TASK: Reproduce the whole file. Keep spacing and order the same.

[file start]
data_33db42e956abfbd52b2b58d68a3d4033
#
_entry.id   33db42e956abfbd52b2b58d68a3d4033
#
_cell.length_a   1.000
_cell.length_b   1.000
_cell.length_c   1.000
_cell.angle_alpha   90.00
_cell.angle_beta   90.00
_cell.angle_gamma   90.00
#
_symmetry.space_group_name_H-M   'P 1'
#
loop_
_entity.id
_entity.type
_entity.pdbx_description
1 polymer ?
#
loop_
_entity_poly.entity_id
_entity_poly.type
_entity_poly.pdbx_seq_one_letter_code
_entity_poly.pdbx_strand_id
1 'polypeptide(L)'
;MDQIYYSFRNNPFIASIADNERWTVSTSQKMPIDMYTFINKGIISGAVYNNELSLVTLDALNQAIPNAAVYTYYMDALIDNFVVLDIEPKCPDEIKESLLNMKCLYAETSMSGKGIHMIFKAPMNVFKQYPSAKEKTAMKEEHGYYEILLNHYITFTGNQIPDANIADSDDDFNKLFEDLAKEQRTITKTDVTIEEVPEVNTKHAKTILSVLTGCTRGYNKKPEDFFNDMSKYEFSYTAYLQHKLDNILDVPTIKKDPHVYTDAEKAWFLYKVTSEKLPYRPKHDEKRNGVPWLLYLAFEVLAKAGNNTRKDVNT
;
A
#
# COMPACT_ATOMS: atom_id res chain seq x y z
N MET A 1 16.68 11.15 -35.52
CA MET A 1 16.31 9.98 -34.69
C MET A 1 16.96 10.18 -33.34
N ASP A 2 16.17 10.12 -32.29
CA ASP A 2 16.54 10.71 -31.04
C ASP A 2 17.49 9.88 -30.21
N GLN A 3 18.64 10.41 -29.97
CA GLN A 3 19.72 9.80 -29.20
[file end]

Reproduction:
data_33db42e956abfbd52b2b58d68a3d4033
#
_entry.id   33db42e956abfbd52b2b58d68a3d4033
#
_cell.length_a   1.000
_cell.length_b   1.000
_cell.length_c   1.000
_cell.angle_alpha   90.00
_cell.angle_beta   90.00
_cell.angle_gamma   90.00
#
_symmetry.space_group_name_H-M   'P 1'
#
loop_
_entity.id
_entity.type
_entity.pdbx_description
1 polymer ?
#
loop_
_entity_poly.entity_id
_entity_poly.type
_entity_poly.pdbx_seq_one_letter_code
_entity_poly.pdbx_strand_id
1 'polypeptide(L)'
;MDQIYYSFRNNPFIASIADNERWTVSTSQKMPIDMYTFINKGIISGAVYNNELSLVTLDALNQAIPNAAVYTYYMDALIDNFVVLDIEPKCPDEIKESLLNMKCLYAETSMSGKGIHMIFKAPMNVFKQYPSAKEKTAMKEEHGYYEILLNHYITFTGNQIPDANIADSDDDFNKLFEDLAKEQRTITKTDVTIEEVPEVNTKHAKTILSVLTGCTRGYNKKPEDFFNDMSKYEFSYTAYLQHKLDNILDVPTIKKDPHVYTDAEKAWFLYKVTSEKLPYRPKHDEKRNGVPWLLYLAFEVLAKAGNNTRKDVNT
;
A
#
# COMPACT_ATOMS: atom_id res chain seq x y z
N MET A 1 16.68 11.15 -35.52
CA MET A 1 16.31 9.98 -34.69
C MET A 1 16.96 10.18 -33.34
N ASP A 2 16.17 10.12 -32.29
CA ASP A 2 16.54 10.71 -31.04
C ASP A 2 17.49 9.88 -30.21
N GLN A 3 18.64 10.41 -29.97
CA GLN A 3 19.72 9.80 -29.20